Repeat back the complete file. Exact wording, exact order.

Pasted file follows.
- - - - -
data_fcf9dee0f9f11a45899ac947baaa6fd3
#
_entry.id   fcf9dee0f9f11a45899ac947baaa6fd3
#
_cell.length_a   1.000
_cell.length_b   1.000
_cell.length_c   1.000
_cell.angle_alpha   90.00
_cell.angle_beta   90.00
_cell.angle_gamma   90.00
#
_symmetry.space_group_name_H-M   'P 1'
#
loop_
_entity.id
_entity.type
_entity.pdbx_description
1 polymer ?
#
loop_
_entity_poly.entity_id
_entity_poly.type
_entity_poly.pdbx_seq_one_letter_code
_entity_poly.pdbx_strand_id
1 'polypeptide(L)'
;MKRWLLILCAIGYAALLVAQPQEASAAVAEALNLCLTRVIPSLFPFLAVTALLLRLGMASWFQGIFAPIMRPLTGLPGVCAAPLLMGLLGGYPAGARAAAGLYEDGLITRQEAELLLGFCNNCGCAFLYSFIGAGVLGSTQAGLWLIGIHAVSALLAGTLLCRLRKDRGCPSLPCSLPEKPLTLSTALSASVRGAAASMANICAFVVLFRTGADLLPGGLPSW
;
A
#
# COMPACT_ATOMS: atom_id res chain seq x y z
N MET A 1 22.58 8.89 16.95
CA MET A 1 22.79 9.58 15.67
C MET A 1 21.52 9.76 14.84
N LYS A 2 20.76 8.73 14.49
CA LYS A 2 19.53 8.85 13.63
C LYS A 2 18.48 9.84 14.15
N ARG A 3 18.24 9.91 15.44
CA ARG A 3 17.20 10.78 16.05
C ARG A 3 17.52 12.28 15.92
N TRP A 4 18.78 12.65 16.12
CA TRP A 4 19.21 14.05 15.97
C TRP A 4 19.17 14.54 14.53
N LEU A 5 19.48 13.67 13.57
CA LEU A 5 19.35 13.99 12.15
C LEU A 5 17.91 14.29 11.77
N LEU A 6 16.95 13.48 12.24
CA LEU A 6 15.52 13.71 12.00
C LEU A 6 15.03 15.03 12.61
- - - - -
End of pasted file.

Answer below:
data_fcf9dee0f9f11a45899ac947baaa6fd3
#
_entry.id   fcf9dee0f9f11a45899ac947baaa6fd3
#
_cell.length_a   1.000
_cell.length_b   1.000
_cell.length_c   1.000
_cell.angle_alpha   90.00
_cell.angle_beta   90.00
_cell.angle_gamma   90.00
#
_symmetry.space_group_name_H-M   'P 1'
#
loop_
_entity.id
_entity.type
_entity.pdbx_description
1 polymer ?
#
loop_
_entity_poly.entity_id
_entity_poly.type
_entity_poly.pdbx_seq_one_letter_code
_entity_poly.pdbx_strand_id
1 'polypeptide(L)'
;MKRWLLILCAIGYAALLVAQPQEASAAVAEALNLCLTRVIPSLFPFLAVTALLLRLGMASWFQGIFAPIMRPLTGLPGVCAAPLLMGLLGGYPAGARAAAGLYEDGLITRQEAELLLGFCNNCGCAFLYSFIGAGVLGSTQAGLWLIGIHAVSALLAGTLLCRLRKDRGCPSLPCSLPEKPLTLSTALSASVRGAAASMANICAFVVLFRTGADLLPGGLPSW
;
A
#
# COMPACT_ATOMS: atom_id res chain seq x y z
N MET A 1 22.58 8.89 16.95
CA MET A 1 22.79 9.58 15.67
C MET A 1 21.52 9.76 14.84
N LYS A 2 20.76 8.73 14.49
CA LYS A 2 19.53 8.85 13.63
C LYS A 2 18.48 9.84 14.15
N ARG A 3 18.24 9.91 15.44
CA ARG A 3 17.20 10.78 16.05
C ARG A 3 17.52 12.28 15.92
N TRP A 4 18.78 12.65 16.12
CA TRP A 4 19.21 14.05 15.97
C TRP A 4 19.17 14.54 14.53
N LEU A 5 19.48 13.67 13.57
CA LEU A 5 19.35 13.99 12.15
C LEU A 5 17.91 14.29 11.77
N LEU A 6 16.95 13.48 12.24
CA LEU A 6 15.52 13.71 12.00
C LEU A 6 15.03 15.03 12.61